Safer cycling rests with big picture 0
It isn’t about just one thing when it comes to improving the safety of cyclists.
This was the prevailing theme in the Chief Coroner’s Office report, which listed 14 recommendations in light of 129 cyclists’ deaths between 2006 to 2010.
Sue Shikaze, Haliburton Kawartha Pine Ridge District Health Unit health promoter, said there is a bigger picture to consider than just mandatory helmet laws (a focus of the media lately) when it comes to safer cycling.
“From a public health perspective, one of our priorities is definitely injury prevention. Starting from the point of an incident (e.g. car-bike collision), certainly a helmet is one important mode of injury prevention, and one that we promote. However, there are other important strategies for injury prevention, which look at how the incident itself could be prevented (what, in public health, we call looking “upstream”), she said. “What is encouraging about the coroner’s report is that most of his recommendations are upstream approaches, looking at how to prevent collisions in the first place, like improving infrastructure to make it safer for cycling (e.g. bike lanes, paved shoulder, etc); better education for drivers about how to share the road (e.g. changes to driver’s handbook and driver education curriculum); and one metre passing legislation.”
Wearing a helmet, she said, prevents head injuries (or the seriousness of a head injury) if a cyclist is in a crash. However it does not make cycling itself safer, she said.
“Most of the other recommendations, however, do make cycling safer, by creating a safer environment, and encouraging safer motorist/cyclist interactions. So in the long run that is what will encourage more people to cycle (which in turn makes cycling safer),” she said.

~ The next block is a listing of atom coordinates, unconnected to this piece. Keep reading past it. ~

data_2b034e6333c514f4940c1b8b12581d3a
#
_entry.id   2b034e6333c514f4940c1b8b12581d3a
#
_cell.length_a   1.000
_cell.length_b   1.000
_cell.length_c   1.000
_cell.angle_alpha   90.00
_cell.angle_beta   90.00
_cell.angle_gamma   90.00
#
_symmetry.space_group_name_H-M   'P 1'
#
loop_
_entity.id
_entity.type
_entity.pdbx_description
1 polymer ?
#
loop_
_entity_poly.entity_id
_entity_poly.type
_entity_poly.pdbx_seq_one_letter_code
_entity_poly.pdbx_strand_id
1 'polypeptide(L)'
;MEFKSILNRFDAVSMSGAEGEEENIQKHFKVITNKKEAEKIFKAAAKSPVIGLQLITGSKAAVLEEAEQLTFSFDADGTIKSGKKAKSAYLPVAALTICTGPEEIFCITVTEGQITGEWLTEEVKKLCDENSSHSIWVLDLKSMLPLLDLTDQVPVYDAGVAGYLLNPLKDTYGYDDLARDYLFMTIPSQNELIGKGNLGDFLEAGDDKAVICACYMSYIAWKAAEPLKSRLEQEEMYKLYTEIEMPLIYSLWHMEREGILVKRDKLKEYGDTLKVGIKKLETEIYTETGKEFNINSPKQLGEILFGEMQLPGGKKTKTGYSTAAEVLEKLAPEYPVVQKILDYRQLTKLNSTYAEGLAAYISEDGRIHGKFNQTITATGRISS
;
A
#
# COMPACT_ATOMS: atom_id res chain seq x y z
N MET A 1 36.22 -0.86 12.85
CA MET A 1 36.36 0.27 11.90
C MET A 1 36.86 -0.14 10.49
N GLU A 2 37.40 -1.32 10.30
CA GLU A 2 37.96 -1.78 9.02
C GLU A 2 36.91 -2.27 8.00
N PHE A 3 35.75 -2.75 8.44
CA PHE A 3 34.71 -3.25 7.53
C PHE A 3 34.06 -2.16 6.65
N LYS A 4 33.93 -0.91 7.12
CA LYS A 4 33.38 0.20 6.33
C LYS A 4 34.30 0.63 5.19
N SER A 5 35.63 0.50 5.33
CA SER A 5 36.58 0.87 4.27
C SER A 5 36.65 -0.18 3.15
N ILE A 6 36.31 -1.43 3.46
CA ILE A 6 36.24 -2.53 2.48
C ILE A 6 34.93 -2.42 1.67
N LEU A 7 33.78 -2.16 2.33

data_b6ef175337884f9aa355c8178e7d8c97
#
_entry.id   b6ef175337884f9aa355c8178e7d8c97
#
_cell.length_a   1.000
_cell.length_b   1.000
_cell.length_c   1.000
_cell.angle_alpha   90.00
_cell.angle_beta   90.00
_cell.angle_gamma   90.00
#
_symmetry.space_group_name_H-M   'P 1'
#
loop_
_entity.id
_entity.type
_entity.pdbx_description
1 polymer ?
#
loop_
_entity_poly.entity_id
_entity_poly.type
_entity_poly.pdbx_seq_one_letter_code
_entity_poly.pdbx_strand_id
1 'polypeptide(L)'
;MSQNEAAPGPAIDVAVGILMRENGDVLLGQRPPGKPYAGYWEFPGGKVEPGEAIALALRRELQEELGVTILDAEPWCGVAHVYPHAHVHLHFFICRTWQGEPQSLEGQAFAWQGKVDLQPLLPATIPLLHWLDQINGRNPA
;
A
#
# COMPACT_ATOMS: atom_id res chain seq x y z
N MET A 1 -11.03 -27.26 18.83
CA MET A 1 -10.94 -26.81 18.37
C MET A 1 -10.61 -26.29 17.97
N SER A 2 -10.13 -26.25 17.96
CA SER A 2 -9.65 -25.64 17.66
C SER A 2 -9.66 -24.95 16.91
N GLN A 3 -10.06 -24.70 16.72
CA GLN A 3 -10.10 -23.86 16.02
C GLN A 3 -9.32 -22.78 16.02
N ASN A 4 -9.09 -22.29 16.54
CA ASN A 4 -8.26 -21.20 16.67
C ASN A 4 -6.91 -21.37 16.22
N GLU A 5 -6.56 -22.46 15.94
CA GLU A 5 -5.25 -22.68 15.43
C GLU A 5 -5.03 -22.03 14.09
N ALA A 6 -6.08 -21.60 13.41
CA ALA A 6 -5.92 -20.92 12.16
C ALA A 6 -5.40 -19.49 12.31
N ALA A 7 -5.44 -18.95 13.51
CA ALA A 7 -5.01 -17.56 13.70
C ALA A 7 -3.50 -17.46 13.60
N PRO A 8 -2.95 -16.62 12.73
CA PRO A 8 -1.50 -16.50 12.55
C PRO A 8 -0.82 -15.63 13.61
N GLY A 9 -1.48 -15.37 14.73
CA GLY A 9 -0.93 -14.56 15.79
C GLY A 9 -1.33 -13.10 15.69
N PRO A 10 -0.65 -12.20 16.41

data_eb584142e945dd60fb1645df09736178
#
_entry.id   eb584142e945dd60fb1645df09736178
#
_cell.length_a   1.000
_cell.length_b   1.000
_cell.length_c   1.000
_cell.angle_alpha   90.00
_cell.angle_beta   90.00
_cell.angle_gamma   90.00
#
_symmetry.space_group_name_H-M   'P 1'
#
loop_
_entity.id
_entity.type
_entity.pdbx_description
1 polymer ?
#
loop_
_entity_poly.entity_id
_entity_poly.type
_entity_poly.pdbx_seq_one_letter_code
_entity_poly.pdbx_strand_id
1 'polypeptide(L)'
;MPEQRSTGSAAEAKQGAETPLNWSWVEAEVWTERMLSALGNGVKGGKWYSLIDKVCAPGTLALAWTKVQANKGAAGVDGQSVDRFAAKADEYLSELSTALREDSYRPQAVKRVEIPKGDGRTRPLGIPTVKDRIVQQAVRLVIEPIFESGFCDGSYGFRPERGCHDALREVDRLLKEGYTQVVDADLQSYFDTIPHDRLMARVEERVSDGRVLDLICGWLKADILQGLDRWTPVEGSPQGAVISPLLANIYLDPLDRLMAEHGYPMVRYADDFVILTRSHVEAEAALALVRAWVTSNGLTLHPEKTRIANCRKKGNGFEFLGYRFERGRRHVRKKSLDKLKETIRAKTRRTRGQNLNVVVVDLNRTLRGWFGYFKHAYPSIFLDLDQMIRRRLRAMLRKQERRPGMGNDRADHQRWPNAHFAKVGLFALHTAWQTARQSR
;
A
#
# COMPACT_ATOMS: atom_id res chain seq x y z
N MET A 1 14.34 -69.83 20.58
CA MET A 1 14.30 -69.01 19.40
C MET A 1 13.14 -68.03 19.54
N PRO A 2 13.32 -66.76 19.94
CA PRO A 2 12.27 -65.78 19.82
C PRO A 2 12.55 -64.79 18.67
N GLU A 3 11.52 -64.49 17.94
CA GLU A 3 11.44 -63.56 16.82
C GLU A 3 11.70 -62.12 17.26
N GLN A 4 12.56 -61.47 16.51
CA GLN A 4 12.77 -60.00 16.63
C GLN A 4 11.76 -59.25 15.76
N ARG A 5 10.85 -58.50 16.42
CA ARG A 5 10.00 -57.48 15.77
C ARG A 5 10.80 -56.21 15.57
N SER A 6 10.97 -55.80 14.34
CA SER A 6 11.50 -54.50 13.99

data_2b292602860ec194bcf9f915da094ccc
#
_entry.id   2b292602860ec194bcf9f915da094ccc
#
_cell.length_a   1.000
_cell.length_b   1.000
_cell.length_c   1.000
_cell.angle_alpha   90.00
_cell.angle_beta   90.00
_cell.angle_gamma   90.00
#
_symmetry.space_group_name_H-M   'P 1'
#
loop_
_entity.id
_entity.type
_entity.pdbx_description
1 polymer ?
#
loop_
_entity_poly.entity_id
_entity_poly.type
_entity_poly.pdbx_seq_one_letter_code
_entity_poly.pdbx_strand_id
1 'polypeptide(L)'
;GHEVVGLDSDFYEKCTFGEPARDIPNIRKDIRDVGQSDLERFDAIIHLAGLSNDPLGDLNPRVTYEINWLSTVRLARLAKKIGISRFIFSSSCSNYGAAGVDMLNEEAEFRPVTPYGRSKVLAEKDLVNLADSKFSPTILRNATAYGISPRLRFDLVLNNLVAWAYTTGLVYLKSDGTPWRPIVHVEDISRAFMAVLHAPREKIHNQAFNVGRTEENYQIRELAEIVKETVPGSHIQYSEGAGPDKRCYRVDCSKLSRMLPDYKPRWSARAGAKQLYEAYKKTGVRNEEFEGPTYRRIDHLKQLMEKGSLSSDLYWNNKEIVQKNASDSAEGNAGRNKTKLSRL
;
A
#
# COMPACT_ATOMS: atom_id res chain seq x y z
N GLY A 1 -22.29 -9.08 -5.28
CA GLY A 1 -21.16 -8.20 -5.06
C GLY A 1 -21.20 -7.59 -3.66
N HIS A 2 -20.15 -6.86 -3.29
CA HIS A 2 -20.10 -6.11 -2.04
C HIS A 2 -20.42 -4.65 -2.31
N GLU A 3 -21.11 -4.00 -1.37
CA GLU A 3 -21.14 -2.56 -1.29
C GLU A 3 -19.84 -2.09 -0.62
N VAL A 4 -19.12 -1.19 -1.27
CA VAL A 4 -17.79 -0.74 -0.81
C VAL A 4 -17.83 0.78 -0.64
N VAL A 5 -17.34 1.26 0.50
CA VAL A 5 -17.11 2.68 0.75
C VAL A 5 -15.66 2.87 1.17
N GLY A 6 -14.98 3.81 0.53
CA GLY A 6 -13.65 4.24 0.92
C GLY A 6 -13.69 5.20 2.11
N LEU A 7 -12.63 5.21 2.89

The Haliburton Real Easy Ryders cycling club started with eight riders in 1997 and now represents 120 riders from 50 to 85 years old. They go on regular bicycle tour rides of the area, covering paved and loose gravel roads in Haliburton County.
Ryders vice-president Gary Stoner said he supports all the recommendations, particularly the paved shoulders recommendation, but said his club has already taken a pro-active approach encouraging safe riding practices (single-file, signaling intentions, communication between riders about road conditions and vehicle presence and riding far to the right of the road), offering a pre-season clinic, mandatory helmet wearing for all its members on club rides, and regular safety bike checks.
Upwards of 50 riders participate in a weekly ride on Tuesday. Stoner said the club sends its seasons chedule of rides and routes to the OPP, who alert its officers on duty. The Haliburton Highlands OPP were contacted, but did not respond.
From a legislative standpoint things need to work from a basis of courtesy and awareness between cyclists and motorists. Stoner points to Share the Road program and other education attempts (in school and in the public) as effective means towards creating a better atmosphere between cyclists and motorists.
“There seems to be an awareness now of the benefits of cycling and in the fact the cyclists have every bit of a right to be on that road as a licensed vehicle … We have not had any issue with discourteous drivers,” he said. Those who get a “little bit too close” have their license recorded and reported to the OPP.
Shikaze said it now rests with the government to act on the recommendations.
“Those of us who do cycling advocacy are hopeful that they will look at all aspects of injury prevention to make cycling safer, not just mandatory helmet legislation,” she said.